Puerperium after c-section

Delivery by Caesarean section, also known as a C-section, differs significantly from a natural birth. This is associated with the differences in the postpartum recovery, such as scar care. Learn about the postpartum period following a C-section.

Pain after the birth

A C-section section is performed under subarachnoid anaesthesia or under general anaesthesia. Typically, the anaesthesia is administered also after the procedure, through a catheter, in a drip or injection.

A C-section involves making an incision in the woman’s abdomen and uterus. It is a serious procedure, and the incision site may remain painful for a long time before it heals completely. The doctor will prescribe suitable analgesics, e.g. in suppositories, which are not harmful for your baby if you are breastfeeding, and will help you to survive this most difficult time.

Side effects of anaesthesia

Unfortunately, the anaesthesia that you received affects your organism. Many women complain about headaches and back pain after subarachnoid anaesthesia. General anaesthesia can also cause headaches, as well as vomiting. Narcosis may lead to a feeling of disorientation and weakness.

Following a C-section, fast mobilisation is recommended; however, this should begin with a few simple exercises. Move your feet and hands to stimulate blood circulation. Do not get up on your own. Ask the hospital personnel how you should proceed, whether you can get up, and to what degree you can take care of your baby, e.g. start breastfeeding. Each case is unique, so find out if your condition allows you to make these first steps. Remember to avoid excessive exercise, and try not to stoop, which is frequent among women who are worried about their sutures and wound.

Urination and bowel movements

Once you can walk on your own, you can also go to the toilet. Following the surgical procedure there is a catheter that needs to be removed first. At the beginning, urinating and bowel movements can be difficult, and sometimes women experience a psychological barrier. They are afraid to contract the muscles, scared of the pain, and worry about the condition of the wound. Give yourself time. If you have problems with bowel movements, eat foods rich in fibre, dried fruit (plums), wholemeal bread and groats. If this does not help, try glycerine suppositories, as they are safe and will help you relieve your bowels. Exercise has a good effect on intestinal peristalsis, so the sooner you start walking, the better it is for your organism.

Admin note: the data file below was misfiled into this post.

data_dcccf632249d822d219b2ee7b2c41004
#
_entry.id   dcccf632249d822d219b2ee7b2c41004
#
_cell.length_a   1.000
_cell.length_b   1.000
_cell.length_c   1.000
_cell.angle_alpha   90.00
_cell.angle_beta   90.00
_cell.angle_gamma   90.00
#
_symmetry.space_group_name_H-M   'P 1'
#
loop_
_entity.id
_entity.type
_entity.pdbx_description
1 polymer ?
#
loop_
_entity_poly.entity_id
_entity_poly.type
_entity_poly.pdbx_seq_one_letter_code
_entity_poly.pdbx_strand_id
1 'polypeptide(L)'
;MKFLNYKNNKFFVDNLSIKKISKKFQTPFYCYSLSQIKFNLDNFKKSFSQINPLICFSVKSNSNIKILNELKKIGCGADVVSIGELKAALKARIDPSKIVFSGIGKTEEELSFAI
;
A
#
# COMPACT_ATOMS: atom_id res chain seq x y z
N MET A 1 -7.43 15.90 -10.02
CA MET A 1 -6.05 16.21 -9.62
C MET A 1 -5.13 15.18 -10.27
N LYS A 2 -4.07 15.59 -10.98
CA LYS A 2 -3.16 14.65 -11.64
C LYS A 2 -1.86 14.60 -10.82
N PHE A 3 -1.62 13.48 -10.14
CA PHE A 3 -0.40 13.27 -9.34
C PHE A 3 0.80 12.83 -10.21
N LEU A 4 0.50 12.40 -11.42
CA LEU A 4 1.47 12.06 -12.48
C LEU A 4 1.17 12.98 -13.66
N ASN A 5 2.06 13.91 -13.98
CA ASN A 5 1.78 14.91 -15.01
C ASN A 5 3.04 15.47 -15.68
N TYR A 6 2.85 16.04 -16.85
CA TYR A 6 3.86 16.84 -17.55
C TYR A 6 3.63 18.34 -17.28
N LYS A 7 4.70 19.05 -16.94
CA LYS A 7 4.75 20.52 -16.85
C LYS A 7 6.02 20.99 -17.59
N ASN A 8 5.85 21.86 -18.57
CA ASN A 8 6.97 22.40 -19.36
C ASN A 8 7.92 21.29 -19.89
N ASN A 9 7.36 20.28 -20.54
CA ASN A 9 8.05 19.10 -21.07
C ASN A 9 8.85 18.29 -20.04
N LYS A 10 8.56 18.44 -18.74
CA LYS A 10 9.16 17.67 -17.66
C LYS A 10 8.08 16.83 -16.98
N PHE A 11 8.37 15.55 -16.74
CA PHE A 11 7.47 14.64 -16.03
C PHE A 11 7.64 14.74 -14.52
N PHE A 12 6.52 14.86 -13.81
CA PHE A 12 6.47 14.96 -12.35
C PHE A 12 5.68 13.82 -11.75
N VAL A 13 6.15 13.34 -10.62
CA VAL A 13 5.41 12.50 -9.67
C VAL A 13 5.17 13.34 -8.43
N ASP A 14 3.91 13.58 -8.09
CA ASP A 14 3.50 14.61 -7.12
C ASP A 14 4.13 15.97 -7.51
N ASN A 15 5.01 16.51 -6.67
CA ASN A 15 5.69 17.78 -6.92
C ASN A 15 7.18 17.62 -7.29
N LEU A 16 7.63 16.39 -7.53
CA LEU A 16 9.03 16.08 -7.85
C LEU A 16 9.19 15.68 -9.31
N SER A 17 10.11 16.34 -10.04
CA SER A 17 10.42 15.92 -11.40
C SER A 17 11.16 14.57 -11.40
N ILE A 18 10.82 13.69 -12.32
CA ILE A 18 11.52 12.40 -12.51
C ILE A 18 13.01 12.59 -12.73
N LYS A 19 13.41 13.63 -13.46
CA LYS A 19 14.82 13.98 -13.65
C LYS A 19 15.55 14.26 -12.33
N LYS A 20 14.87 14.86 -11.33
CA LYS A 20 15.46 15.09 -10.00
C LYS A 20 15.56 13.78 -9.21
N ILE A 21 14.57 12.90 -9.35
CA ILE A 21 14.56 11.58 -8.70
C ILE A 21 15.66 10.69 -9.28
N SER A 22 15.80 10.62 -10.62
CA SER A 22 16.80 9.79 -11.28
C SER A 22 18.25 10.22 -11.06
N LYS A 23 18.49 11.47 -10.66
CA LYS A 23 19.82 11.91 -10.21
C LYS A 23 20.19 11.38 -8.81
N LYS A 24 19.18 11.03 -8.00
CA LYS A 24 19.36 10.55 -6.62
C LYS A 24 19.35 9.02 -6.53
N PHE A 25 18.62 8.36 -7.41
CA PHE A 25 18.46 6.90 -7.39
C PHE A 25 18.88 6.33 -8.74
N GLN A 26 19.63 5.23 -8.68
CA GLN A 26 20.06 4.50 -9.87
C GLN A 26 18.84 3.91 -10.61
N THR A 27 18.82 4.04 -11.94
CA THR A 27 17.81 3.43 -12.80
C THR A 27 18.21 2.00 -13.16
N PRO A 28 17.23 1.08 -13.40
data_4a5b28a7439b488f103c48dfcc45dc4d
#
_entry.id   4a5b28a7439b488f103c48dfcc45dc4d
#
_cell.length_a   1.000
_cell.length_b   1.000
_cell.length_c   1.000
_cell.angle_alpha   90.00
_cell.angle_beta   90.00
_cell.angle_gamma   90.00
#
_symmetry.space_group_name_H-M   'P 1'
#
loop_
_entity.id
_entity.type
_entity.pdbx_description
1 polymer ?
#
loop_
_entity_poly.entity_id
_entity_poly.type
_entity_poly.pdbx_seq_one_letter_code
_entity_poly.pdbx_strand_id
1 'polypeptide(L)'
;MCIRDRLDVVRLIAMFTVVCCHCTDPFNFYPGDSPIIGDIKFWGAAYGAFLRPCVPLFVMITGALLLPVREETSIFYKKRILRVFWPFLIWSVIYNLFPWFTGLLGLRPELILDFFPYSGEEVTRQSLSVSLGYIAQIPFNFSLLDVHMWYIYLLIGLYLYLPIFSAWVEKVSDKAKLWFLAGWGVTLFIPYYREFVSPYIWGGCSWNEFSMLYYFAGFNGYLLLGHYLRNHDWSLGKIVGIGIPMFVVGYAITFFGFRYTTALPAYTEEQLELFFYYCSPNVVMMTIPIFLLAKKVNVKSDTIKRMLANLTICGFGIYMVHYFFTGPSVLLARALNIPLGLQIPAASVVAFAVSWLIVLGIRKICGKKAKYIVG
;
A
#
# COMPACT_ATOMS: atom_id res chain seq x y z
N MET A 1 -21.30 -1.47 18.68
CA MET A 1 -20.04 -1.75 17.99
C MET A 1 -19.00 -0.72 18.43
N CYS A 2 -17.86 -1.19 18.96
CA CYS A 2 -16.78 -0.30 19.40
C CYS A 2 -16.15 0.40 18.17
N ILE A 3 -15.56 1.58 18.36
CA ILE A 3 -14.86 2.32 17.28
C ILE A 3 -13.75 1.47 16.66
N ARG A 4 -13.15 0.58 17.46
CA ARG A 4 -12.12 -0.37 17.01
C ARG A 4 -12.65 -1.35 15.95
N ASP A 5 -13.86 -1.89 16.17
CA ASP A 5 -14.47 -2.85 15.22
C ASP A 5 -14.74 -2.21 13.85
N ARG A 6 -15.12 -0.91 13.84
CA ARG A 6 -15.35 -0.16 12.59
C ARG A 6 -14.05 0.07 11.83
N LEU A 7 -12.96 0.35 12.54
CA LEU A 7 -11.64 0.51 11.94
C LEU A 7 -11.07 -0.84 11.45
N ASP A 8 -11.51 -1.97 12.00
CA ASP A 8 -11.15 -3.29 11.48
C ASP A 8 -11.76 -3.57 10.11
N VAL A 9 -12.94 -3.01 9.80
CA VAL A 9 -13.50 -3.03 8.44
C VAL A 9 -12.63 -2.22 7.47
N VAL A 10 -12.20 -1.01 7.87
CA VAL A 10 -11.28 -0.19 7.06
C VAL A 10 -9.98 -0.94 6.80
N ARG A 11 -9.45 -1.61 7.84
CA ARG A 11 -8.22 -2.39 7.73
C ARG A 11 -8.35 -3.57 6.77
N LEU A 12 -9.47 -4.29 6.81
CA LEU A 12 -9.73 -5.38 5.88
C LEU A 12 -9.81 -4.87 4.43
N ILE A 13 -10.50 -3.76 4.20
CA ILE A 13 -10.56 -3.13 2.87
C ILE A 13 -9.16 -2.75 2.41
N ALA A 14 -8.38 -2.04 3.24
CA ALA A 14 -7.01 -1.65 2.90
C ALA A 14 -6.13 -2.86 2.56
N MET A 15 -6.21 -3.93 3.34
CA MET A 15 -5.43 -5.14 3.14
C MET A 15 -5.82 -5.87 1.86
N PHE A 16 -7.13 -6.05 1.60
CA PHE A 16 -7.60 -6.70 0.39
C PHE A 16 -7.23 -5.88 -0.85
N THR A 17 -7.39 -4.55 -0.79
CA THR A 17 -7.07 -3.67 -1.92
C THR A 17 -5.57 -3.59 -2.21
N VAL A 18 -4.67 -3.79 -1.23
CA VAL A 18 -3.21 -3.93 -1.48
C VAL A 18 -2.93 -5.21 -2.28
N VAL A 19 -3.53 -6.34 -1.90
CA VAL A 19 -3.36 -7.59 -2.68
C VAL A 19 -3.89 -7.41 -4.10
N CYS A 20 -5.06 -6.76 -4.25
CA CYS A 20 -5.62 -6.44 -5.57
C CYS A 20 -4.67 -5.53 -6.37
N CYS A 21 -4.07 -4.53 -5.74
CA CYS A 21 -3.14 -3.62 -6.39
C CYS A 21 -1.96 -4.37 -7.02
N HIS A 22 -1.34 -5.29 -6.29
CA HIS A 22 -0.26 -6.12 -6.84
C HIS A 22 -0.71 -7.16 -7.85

Surgical wound

You can take showers, but you should not take baths. If the dressing becomes soaked, change it. The sutures are removed approximately 7 days after the surgery. After 4-6 weeks you can start using ointments and creams to promote good wound healing and reduce the risk of keloid formation. The wound may be painful, and then become itchy. Wear loose underwear, and try to avoid friction in the wound area. Your clothes should be breathable, natural, and not too tight. Currently, the incision is made low, close to the pubic symphysis, and it is approximately 10 cm long. It is usually invisible even when wearing a bikini.

Remember!  If the wound is swollen or red, becomes more painful, oozes puss, or if you develop a fever, contact your doctor, as these may be signs of infection and inflammation.


Lochial discharge does not apply only to women who had a natural birth. For women undergoing a C-section the uterus still needs to clean itself out, although there may be less lochial discharge than after a natural birth.

Uterine contraction

During the postpartum period, regardless of the type of birth, the uterus contracts. It may be quite unpleasant, and you may experience cramps that also increase during breastfeeding. This is due to the secretion of oxytocin, which plays a role in uterine contractions.


It is a myth that a woman who has had a Caesarean section cannot breastfeed. She can, although initially it may be a bit more difficult.

There is a reason for the saying that milk is produced in the mother’s head. For this to happen, lactation must be stimulated. The best stimulator is a baby put to the breast. Therefore, the sooner the newborn baby is placed on the mother’s breast, the better. After the procedure the mother cannot move freely, and she may find it difficult to find a comfortable position for breastfeeding. It is a good idea to ask a midwife or nurse for help.

The first comfortable breastfeeding position, right after the surgery, is the supine position. The baby lies at your side, across, where you can hold it with your arm. Later, if you can lie on your side, a side-lying position is also recommended after a C-section. Over the next few days, a “rugby hold” is very comfortable, as the baby does not touch your belly and so cannot hurt the sutured area. To initiate lactation, you should place the baby at your breast as often as you can.

If the mother is separated from the newborn, or skin-to-skin contact is prevented by her or the baby’s condition, expressing milk can help stimulate lactation. An electric breast pump is the most convenient option, although a manual breast pump is also acceptable. However, it may be difficult for a woman, tired after the surgery, to express milk manually.

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